In Switzerland, men can no longer donate sperm anonymously. The law on MAP entitles individuals to request the identity of the sperm donor when they reach adulthood. But that rarely happens.
Each year in Switzerland, an average of 250 children are born by gamete donation, as shown by figures from the Swiss Federal Office of Public Health (FOPH). In 2019 and 2020, the first two generations entitled to request the name of the donor who conceived them became legal adults. But the FOPH only received one request for donor identity during that period. That is not a lot, but the figure is consistent with what is happening outside Switzerland. In 2021, Sweden launched a study covering 17 years and found that only 7% of rightful claimants requested information about the donor.
“That’s surprising considering the very strong and widely publicised arguments in favour of guaranteeing this right to know one’s origins,” says Nicolas Vulliemoz, head of fertility medicine at Lausanne University Hospital (CHUV). He notes that, in some cases, just knowing they have access to the information is enough, so people don’t feel compelled to find out more.
His belief is that this is another factor that explains the figures.
“It’s never easy for someone who wants to have a child to have to go to a donor. People are still terribly embarrassed to talk about infertility with others.”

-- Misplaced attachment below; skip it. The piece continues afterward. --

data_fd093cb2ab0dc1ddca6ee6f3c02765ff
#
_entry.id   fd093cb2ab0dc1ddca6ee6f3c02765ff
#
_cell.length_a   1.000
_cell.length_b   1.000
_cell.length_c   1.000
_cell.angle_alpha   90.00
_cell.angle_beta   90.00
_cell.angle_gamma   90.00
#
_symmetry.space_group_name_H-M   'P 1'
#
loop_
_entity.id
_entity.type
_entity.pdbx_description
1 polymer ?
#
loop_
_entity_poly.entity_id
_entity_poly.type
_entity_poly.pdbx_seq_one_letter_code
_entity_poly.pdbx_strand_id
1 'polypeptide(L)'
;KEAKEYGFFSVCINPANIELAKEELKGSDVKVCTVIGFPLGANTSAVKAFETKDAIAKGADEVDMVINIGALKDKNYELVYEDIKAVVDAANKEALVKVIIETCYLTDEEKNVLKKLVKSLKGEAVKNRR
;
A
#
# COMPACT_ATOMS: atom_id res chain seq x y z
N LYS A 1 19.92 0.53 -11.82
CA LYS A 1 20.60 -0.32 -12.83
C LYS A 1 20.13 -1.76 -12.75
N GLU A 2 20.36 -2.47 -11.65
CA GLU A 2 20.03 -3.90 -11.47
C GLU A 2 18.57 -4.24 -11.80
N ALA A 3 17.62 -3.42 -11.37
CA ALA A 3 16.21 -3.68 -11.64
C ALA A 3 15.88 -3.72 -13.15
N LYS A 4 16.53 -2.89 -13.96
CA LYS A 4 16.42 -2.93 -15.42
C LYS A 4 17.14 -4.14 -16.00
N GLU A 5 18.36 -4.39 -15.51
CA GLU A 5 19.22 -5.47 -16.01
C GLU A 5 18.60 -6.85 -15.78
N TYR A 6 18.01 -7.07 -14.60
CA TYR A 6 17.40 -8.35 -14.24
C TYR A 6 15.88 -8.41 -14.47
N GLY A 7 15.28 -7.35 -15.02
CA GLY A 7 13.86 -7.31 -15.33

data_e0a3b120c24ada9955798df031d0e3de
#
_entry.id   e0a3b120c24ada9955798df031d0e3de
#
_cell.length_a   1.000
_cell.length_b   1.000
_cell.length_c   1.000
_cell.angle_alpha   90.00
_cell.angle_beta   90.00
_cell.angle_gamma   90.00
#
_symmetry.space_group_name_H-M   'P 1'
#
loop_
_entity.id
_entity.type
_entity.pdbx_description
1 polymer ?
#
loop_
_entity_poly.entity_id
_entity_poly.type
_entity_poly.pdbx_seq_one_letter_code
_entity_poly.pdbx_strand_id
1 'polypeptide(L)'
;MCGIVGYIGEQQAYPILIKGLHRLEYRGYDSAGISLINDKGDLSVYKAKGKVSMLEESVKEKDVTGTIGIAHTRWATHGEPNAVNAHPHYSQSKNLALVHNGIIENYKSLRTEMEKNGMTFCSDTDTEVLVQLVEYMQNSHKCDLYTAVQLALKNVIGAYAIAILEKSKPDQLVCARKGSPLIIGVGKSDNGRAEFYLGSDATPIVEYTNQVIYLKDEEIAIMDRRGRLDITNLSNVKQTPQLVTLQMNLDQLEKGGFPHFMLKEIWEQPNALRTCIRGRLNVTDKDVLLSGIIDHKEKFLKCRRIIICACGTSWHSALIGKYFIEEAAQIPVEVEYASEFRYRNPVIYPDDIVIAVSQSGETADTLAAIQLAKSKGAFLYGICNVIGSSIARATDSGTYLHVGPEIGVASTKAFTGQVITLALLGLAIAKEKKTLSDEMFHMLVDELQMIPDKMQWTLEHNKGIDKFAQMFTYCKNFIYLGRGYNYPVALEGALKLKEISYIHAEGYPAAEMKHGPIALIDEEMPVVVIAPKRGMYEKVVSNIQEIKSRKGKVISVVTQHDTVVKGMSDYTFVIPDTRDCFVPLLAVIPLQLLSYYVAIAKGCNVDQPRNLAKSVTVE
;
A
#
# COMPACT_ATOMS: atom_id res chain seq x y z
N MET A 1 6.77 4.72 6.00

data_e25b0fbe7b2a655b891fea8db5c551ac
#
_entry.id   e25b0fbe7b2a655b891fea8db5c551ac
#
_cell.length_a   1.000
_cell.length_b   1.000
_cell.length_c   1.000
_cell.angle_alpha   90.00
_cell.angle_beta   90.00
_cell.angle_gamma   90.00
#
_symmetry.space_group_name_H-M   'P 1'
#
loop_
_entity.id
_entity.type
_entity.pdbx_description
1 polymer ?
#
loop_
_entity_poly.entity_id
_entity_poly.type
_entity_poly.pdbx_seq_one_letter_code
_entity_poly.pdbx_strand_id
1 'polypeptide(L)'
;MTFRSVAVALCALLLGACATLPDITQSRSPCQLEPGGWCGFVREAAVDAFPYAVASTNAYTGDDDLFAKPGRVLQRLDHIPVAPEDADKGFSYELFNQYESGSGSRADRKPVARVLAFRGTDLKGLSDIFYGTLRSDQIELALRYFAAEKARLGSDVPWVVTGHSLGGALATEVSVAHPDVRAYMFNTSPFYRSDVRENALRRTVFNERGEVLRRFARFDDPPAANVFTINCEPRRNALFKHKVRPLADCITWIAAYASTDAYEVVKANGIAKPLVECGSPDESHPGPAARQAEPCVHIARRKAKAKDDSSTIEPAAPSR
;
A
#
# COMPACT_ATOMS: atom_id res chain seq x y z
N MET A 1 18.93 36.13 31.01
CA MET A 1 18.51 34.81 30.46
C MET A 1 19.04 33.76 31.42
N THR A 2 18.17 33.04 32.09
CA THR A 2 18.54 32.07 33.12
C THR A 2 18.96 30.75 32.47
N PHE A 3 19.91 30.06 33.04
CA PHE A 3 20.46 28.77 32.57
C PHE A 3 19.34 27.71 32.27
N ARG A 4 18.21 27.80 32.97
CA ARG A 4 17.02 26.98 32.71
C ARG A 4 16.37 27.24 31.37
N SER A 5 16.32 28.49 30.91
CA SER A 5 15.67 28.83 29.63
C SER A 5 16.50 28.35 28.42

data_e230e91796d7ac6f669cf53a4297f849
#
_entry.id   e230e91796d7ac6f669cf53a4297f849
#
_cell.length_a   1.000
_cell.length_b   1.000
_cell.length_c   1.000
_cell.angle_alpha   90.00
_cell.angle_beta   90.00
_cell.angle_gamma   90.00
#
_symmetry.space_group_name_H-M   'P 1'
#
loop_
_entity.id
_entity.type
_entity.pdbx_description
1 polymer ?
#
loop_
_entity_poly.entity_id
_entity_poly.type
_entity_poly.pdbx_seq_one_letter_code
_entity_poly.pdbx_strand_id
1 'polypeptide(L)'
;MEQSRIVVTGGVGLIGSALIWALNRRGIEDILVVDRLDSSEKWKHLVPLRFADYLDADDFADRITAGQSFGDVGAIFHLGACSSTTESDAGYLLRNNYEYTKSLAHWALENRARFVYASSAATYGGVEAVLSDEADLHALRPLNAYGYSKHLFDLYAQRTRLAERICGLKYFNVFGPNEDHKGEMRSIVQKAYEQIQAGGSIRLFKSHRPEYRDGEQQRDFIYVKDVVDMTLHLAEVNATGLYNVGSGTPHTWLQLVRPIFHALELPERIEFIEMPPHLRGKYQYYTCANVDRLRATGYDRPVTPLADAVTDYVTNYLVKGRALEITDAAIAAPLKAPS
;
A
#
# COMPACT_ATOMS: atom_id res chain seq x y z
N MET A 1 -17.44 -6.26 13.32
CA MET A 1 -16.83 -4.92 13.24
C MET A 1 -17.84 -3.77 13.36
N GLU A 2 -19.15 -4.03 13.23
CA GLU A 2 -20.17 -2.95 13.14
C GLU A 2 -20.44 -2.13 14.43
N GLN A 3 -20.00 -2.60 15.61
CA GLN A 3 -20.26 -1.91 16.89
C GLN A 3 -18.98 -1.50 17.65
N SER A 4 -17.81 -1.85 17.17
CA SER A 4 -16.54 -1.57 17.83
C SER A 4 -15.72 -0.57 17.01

This strong taboo could explain why some of these children simply don’t know that they are donor children, and therefore do not seek out the donor’s identity.
Australia is the first country to pass legislation on medically assisted procreation (MAP) in 1984. A study conducted in the country 30 years later found that more than half of the parents involved said they did not want to discuss gamete donation with their child, despite a major media awareness campaign by the government. In Switzerland, sociological and ethnological studies on the subject are still rare, as its MAR law was passed more recently, in 2001.
Catherine Fussinger, head of the lecture series “The right to know one’s origins, from adoption to MAR”* organised at the University of Lausanne (UNIL), laments that the Swiss government is too passive in its support for the couples involved. No awareness campaign or proactive support solutions, only the “legal entitlement to psychosocial counselling, which in practice comes down to a one-hour interview with both parents before conception.” Transparency is advocated, but resources are not available to offer long-term support, says the researcher from the CHUV’s Institute of Humanities in Medicine.
In the countries that pioneered MAP, researchers have noted no difference in the development of children conceived with or without gamete donation, or between children who know how they were conceived and those who do not. “The same relationships of trust are built with their parents, as long as they are not confronted with a disruptive tale of where they came from. But it’s easier for children to know how they were conceived from an early age,” Catherine Fussinger says, referring to European studies on the subject. Finding out about one’s origins in an indirect or evasive way, either through a third party, in the midst of a conflict or during a medical examination, can significantly harm a child’s development and undermine the bond of trust with their parents. Data collected on adoption, which dates back further in Switzerland, shows similar conclusions. “Although different, these situations confirm the importance of talking to the child about his or her origins.” More spaces for discussion and resources are needed to support parents and relatives in building these family histories. But we must also peel away certain clichés such as the notion of “biological father”, a term set against the idea of “social father”, so that these families can feel freer to leave behind the culture of secrecy. /